author = "Bunch, {T. Jared} and Kottke, {Thomas E.} and Francisco Lopez-Jimenez and Srijoy Mahapatra and Elesber, {Ahmad A.} and White, {Roger D.}",
year = "2006",
month = "10",
day = "1",
doi = "10.1016/j.amjcard.2006.04.023",
language = "English (US)",
volume = "98",
pages = "857--860",
journal = "American Journal of Cardiology",
issn = "0002-9149",
publisher = "Elsevier Inc.",
number = "7",

}

TY - JOUR

T1 - A Comparative Analysis of Short- and Long-Term Outcomes After Ventricular Fibrillation Out-of-Hospital Cardiac Arrest in Patients With Ischemic and Nonischemic Heart Disease

AU - Bunch, T. Jared

AU - Kottke, Thomas E.

AU - Lopez-Jimenez, Francisco

AU - Mahapatra, Srijoy

AU - Elesber, Ahmad A.

AU - White, Roger D.

PY - 2006/10/1

Y1 - 2006/10/1

N2 - Although ventricular fibrillation (VF) out-of-hospital cardiac arrest (OHCA) occurs primarily in the setting of severe ischemic heart disease (IHD), a significant proportion of events occurs in patients who do not have severe IHD. The relative effect of IHD on survival after VF OHCA is unknown. All residents of Rochester, Minnesota, who presented with a VF OHCA from November 1990 to December 2004, treated by emergency medical services, were included in the study. During the study, emergency medical services treated 208 patients (64.1 ± 13.6 years of age) for VF OHCA, with an average call-to-shock time of 6.3 ± 1.8 minutes. Of these patients, 156 had IHD and 39 had non-IHD. In 13, the underlying heart disease was unknown. Eighty-seven patients (41.8%) survived to hospital discharge with neurologic recovery (66 with IDH [42%] vs 21 with non-IHD [54%], p = 0.211)]. Five-year survival was 79 ± 6% for patients with IHD versus 100% for those with non-IHD (p = 0.047). After adjustment for other patient characteristics, IHD was not predictive of 5-year survival (hazard ratio [HR] 2.2, 95% confidence interval [CI] 0.7 to 9.8, p = 0.177). Variables associated with poor outcomes included age >65 years (HR 4.9, 95% CI 2.0 to 13.4, p = 0.0003), ejection fraction <0.35% (HR 3.0, 95% CI 1.3 to 7.3, p = 0.012), and hypertension (HR 4.9, 95% CI 1.4 to 16.3, p = 0.001). In patients with IHD, use of an implantable cardioverter-defibrillator (HR 0.32, 95% CI 0.16 to 0.88, p = 0.024) and statin therapy (HR 0.68, 95% CI 0.17 to 0.73, p = 0.001) were associated with decreased mortality. In conclusion, compared with patients with non-IHD, those with IHD had similar short- and long-term survival rates. Long-term survival in patients with IHD was primarily influenced by other co-morbid conditions. Nonetheless, in patients with IHD, use of an implantable cardioverter-defibrillator and statin therapy were associated with higher long-term survival rates.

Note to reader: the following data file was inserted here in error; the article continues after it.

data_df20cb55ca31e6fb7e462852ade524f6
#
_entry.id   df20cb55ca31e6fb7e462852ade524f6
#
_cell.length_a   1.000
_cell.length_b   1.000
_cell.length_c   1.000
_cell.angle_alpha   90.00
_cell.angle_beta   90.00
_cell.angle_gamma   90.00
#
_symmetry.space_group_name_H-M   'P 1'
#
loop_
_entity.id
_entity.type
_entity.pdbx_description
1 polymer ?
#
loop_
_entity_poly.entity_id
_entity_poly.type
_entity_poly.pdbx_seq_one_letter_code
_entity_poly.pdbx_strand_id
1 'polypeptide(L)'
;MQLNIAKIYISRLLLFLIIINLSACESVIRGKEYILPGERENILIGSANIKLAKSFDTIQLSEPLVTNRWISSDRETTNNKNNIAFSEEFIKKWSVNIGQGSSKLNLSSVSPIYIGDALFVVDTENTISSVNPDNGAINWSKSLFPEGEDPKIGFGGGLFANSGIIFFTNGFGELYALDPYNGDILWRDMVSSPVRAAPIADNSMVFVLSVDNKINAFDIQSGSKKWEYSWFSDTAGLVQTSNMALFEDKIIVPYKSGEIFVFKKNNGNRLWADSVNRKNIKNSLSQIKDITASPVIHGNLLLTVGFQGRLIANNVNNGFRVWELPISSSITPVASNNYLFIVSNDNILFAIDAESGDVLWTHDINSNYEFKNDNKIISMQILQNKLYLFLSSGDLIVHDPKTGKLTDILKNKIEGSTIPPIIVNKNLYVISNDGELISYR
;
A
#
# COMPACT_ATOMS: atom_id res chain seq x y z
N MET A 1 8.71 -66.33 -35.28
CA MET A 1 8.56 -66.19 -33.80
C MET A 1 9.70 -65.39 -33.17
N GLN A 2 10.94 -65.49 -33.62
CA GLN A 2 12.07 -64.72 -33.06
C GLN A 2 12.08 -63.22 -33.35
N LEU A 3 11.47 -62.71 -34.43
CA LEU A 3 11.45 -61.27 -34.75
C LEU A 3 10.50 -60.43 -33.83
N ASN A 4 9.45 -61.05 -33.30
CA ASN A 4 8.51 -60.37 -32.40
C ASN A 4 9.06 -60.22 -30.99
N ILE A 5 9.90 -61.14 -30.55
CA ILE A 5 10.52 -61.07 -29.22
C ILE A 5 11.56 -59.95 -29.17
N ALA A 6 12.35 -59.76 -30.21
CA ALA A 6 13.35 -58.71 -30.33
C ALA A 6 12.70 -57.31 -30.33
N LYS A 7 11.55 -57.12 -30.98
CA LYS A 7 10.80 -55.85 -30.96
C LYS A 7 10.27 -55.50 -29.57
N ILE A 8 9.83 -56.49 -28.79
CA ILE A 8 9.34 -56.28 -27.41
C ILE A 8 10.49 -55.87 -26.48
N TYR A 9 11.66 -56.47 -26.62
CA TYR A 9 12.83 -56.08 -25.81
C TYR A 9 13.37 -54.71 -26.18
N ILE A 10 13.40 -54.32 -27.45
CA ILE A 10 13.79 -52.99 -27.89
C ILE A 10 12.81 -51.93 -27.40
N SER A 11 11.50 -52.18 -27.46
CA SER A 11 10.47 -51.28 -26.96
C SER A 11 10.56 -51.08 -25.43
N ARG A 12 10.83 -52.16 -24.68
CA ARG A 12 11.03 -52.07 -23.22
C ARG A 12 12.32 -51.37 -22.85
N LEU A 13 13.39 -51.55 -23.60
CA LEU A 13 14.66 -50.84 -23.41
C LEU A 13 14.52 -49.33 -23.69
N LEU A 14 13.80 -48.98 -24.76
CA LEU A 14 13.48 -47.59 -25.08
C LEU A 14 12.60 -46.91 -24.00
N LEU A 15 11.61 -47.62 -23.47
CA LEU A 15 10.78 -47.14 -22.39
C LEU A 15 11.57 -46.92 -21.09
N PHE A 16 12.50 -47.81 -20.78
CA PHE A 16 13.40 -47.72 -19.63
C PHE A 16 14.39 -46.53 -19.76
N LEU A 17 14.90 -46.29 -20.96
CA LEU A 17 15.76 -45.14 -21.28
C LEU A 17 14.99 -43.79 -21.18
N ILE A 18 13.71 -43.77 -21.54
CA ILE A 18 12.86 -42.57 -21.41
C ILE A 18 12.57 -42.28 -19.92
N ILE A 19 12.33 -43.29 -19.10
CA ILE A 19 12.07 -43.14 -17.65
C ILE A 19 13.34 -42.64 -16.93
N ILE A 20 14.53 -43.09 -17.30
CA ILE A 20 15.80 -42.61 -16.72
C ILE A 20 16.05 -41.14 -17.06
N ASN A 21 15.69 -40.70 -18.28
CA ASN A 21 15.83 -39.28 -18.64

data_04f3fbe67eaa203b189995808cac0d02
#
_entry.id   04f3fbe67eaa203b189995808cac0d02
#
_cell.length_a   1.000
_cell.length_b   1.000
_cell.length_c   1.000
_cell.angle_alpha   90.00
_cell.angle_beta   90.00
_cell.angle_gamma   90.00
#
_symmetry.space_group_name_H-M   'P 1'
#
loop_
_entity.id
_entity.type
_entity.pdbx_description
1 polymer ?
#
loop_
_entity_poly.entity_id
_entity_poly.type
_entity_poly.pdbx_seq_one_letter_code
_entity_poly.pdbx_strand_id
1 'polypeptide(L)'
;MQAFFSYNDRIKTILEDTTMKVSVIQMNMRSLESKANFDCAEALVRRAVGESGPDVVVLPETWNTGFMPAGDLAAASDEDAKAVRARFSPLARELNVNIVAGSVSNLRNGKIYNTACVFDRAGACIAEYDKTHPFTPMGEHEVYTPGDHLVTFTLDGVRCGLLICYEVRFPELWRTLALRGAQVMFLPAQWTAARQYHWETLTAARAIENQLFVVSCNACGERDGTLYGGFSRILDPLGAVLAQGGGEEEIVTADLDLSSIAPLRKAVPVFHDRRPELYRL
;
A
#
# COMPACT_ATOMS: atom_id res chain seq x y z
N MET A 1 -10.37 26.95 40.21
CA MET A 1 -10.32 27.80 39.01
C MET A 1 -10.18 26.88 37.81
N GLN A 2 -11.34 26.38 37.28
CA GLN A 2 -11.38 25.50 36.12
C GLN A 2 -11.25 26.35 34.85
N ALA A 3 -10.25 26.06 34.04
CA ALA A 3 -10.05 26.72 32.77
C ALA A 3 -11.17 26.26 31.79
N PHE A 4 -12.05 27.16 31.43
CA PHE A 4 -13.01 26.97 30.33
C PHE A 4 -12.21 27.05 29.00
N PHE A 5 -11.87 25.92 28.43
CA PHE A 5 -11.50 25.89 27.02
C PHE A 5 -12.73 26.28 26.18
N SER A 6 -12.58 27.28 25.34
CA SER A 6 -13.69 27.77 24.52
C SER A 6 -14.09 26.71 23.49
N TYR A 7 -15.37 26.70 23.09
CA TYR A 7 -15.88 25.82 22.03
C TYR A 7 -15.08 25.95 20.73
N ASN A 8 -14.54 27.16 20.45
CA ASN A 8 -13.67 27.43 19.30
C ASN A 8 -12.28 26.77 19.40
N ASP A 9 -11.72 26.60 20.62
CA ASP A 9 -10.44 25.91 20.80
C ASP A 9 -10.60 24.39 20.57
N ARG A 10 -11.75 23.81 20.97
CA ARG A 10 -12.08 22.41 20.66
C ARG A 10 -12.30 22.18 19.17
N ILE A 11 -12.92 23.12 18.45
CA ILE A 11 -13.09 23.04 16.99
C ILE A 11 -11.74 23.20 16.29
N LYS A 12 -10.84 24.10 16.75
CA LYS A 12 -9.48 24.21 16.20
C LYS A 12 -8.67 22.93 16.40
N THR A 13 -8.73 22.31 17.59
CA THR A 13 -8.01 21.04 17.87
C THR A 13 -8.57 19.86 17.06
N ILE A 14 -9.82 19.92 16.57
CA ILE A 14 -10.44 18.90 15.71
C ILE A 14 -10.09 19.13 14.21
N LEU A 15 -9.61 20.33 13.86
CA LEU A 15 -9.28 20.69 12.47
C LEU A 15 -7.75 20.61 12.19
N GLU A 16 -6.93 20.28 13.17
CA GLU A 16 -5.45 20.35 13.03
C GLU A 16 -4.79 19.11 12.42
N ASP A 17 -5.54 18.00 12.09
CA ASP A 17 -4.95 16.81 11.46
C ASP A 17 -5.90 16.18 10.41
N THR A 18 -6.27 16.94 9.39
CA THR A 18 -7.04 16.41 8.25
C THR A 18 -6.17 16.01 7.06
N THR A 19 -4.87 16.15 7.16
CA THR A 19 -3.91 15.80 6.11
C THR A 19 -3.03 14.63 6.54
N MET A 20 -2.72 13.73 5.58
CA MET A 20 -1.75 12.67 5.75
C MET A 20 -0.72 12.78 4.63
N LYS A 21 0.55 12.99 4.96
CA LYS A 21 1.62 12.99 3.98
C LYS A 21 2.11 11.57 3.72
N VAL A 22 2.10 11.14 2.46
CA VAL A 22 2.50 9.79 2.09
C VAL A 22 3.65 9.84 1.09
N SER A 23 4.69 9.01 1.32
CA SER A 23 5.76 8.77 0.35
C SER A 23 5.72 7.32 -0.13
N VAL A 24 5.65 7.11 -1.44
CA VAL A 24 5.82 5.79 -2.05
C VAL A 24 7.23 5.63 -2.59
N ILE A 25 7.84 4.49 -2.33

AB - Although ventricular fibrillation (VF) out-of-hospital cardiac arrest (OHCA) occurs primarily in the setting of severe ischemic heart disease (IHD), a significant proportion of events occurs in patients who do not have severe IHD. The relative effect of IHD on survival after VF OHCA is unknown. All residents of Rochester, Minnesota, who presented with a VF OHCA from November 1990 to December 2004, treated by emergency medical services, were included in the study. During the study, emergency medical services treated 208 patients (64.1 ± 13.6 years of age) for VF OHCA, with an average call-to-shock time of 6.3 ± 1.8 minutes. Of these patients, 156 had IHD and 39 had non-IHD. In 13, the underlying heart disease was unknown. Eighty-seven patients (41.8%) survived to hospital discharge with neurologic recovery (66 with IDH [42%] vs 21 with non-IHD [54%], p = 0.211)]. Five-year survival was 79 ± 6% for patients with IHD versus 100% for those with non-IHD (p = 0.047). After adjustment for other patient characteristics, IHD was not predictive of 5-year survival (hazard ratio [HR] 2.2, 95% confidence interval [CI] 0.7 to 9.8, p = 0.177). Variables associated with poor outcomes included age >65 years (HR 4.9, 95% CI 2.0 to 13.4, p = 0.0003), ejection fraction <0.35% (HR 3.0, 95% CI 1.3 to 7.3, p = 0.012), and hypertension (HR 4.9, 95% CI 1.4 to 16.3, p = 0.001). In patients with IHD, use of an implantable cardioverter-defibrillator (HR 0.32, 95% CI 0.16 to 0.88, p = 0.024) and statin therapy (HR 0.68, 95% CI 0.17 to 0.73, p = 0.001) were associated with decreased mortality. In conclusion, compared with patients with non-IHD, those with IHD had similar short- and long-term survival rates. Long-term survival in patients with IHD was primarily influenced by other co-morbid conditions. Nonetheless, in patients with IHD, use of an implantable cardioverter-defibrillator and statin therapy were associated with higher long-term survival rates.

UR - http://www.scopus.com/inward/record.url?scp=33748749889&partnerID=8YFLogxK

UR - http://www.scopus.com/inward/citedby.url?scp=33748749889&partnerID=8YFLogxK

U2 - 10.1016/j.amjcard.2006.04.023

DO - 10.1016/j.amjcard.2006.04.023

M3 - Article

VL - 98

SP - 857

EP - 860

JO - American Journal of Cardiology

JF - American Journal of Cardiology

SN - 0002-9149

IS - 7

ER -